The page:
Alfredo Martelli is an antique dealer, living in Rome. He returns home one evening and proceeds to prepare himself for a date with his fiancé. Like all good-looking Italians in the early 1960s, this involves a sharp suit, a sniff of a flower, a jazz record and a liberal sprinkling of bath salts, before settling down for a smoke, a soak and a snooze. Awoken from his watery slumber by a phone call from his girlfriend, Alfredo is further disturbed by a visit from four men, who he jokingly suggests are an antique buying company, but who soon reveal themselves to be police officers. Taken to the local station for questioning, Alfredo is informed that his former lover Adalgisa has been found murdered and he is the chief suspect. While our protagonist is questioned, threatened, confused and lead through an increasingly surreal police investigation by Police Commissario Palumbo, Alfredo’s background of unscrupulous antique deals, relationship infidelities and lying to his Mum, is told through a series of flashbacks, until both Alfredo and the viewer are unsure whether he or his lifestyle is on trial.
Released in 1961, L’assassino is the debut feature from Elio Petri and is as assured and as confident as you could possibly want from a first time director. Reflecting on the increasingly relaxed morals of the sixties, while also taking a sly, satirical poke at authority, the film is shot in a very unshowy style and on occasions is almost theatrical in its staging. This ensures that the direction never swamps the story and as Martelli (played with the uber-coolness you’d expect from Marcello Mastroianni) sinks into increasing desperation, the pressure builds from the police, criminals and his conscience and the tension he feels translates well to the viewer. Aside from Mastroianni, the performances are first class all round, with Salvo Randone particularly good value as the hard-nosed, but slightly unsettling Commissario Palumbo and Micheline Presle doing a fine turn as the wealthy victim, always calling the shots in her relationships, but never seeming to find happiness.
L’assassino has its UK Blu-ray debut courtesy of Arrow Video and is presented in a nice clean 1.85:1 print. An opening title card informs us that the film has been restored from the original camera negative which was missing the first and last reels, and from a first-generation interpositive. Sure enough, the beginning and end of the film are slightly less sharp and detailed as the rest of the film, but these are very short pieces and are in no way jarring. Overall, the picture is clean, bright and devoid of any damage. Sound is offered in mono LPCM and again is clear, detailed and perfectly sufficient to let those jazz flavourings shine through. English subtitles are available for non-Italian speakers.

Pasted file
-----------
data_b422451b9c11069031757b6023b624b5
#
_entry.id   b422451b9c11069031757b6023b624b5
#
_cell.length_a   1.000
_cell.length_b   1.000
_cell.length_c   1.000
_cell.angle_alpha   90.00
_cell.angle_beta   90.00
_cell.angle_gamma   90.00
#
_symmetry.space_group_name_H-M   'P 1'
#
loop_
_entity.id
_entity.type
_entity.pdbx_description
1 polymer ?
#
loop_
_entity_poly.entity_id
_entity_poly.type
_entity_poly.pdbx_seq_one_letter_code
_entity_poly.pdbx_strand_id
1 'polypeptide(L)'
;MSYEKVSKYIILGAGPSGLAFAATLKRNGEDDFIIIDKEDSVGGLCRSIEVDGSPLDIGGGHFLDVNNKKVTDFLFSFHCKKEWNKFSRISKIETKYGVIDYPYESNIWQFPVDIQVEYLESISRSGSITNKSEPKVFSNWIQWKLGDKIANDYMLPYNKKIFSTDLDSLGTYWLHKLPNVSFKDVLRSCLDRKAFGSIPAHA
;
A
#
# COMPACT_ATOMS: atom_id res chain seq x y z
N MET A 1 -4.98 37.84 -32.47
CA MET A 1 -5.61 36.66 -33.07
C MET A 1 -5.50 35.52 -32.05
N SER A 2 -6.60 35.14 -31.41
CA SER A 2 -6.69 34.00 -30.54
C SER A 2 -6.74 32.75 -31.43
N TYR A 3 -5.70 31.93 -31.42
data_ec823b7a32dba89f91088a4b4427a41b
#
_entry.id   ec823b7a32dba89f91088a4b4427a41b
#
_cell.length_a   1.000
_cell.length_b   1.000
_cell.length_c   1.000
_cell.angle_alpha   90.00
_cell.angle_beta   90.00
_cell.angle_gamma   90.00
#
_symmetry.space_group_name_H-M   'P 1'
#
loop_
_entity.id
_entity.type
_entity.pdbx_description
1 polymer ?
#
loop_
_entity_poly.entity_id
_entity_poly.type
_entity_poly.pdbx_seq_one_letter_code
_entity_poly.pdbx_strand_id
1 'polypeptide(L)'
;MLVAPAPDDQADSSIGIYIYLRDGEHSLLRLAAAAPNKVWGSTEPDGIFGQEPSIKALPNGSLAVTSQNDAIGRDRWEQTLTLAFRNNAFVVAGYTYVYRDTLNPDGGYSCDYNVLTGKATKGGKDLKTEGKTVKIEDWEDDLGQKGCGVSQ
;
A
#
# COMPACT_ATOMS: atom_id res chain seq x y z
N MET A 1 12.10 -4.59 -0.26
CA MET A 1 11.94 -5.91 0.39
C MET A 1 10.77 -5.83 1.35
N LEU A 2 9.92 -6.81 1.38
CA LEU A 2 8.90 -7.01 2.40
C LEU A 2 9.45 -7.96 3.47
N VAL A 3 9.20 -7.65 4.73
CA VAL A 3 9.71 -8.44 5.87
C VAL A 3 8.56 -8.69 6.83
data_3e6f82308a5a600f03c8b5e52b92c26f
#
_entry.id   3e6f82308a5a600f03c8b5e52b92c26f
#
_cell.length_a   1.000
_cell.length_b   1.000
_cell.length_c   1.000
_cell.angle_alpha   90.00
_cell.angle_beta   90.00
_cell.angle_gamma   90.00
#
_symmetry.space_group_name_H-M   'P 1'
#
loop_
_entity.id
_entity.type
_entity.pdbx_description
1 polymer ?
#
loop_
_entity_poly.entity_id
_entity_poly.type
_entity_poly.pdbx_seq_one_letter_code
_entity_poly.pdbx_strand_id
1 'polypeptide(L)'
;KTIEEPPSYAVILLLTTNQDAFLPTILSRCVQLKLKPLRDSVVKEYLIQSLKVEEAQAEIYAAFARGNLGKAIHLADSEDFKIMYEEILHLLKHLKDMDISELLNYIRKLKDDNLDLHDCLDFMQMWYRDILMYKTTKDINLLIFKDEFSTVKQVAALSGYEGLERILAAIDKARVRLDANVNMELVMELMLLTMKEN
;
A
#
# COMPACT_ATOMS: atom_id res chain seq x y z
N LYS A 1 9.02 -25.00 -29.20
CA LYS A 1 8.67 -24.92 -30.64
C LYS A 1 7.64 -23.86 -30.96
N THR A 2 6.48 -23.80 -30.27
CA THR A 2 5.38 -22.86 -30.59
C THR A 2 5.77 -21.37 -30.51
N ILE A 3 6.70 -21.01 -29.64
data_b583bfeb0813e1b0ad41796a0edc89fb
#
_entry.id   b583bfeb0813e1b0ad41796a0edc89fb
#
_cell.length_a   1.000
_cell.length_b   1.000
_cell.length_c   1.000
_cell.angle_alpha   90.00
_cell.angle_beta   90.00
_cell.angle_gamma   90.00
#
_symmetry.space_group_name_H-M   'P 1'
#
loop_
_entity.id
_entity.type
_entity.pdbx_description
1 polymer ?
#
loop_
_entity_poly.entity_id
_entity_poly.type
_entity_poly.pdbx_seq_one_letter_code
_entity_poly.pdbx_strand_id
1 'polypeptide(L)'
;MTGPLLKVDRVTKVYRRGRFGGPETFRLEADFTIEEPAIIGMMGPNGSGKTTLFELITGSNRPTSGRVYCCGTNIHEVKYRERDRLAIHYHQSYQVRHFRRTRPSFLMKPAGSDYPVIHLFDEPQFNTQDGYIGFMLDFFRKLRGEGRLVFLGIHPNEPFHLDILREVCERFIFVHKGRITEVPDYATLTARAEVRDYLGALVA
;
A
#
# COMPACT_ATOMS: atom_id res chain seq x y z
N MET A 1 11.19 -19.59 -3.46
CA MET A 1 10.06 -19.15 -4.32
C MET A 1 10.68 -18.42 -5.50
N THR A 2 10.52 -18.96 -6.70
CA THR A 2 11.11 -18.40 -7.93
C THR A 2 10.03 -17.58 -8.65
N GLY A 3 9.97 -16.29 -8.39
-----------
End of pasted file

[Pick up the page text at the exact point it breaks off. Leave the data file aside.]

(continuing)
Kudos must be given to Arrow for bothering to create some extras for a relatively little-known film, made over fifty years ago. We get a 10 minute introduction to the film (and to director Petri) from Italian cinema expert Pasquale Iannone, who despite clearly knowing his stuff, has a distracting habit of continually glancing down at his notes, followed by a 51 minute documentary on the life and career of the film’s writer Tonino Guerra. This is an enjoyable, if a little dry, romp through Guerra’s collaborations with some of cinema’s most highly regarded directors, while also touching on his turns as a poet, painter, ceramist and artist. A 4 minute trailer rounds off the discs extras.
A reversible sleeve featuring original and newly commissioned artwork and a booklet featuring new writing on the film, plus a selection of contemporary reviews are also included with the disc, although these were not provided for review purposes. As a Blu-ray/DVD combo, this release also features the film and extras on an accompanying DVD.
Despite having never heard of L’assassino (nor, more shamefully, its director), I thoroughly enjoyed it. It’s a straightforward, no frills film, which tells an interesting, plausible story and thus keeps the viewer interested. The time and the place also play a part in its appeal. Seeing footage of any city from fifty years ago never gets old and this goes for the Rome of L’assassino. Arrow have brought us an excellent presentation of the film and have not only ensured that the film looks the best it has looked for years, but have also taken the time to flesh out the disc with some complimentary extras. Recommended viewing and another pat on the back for Arrow Video.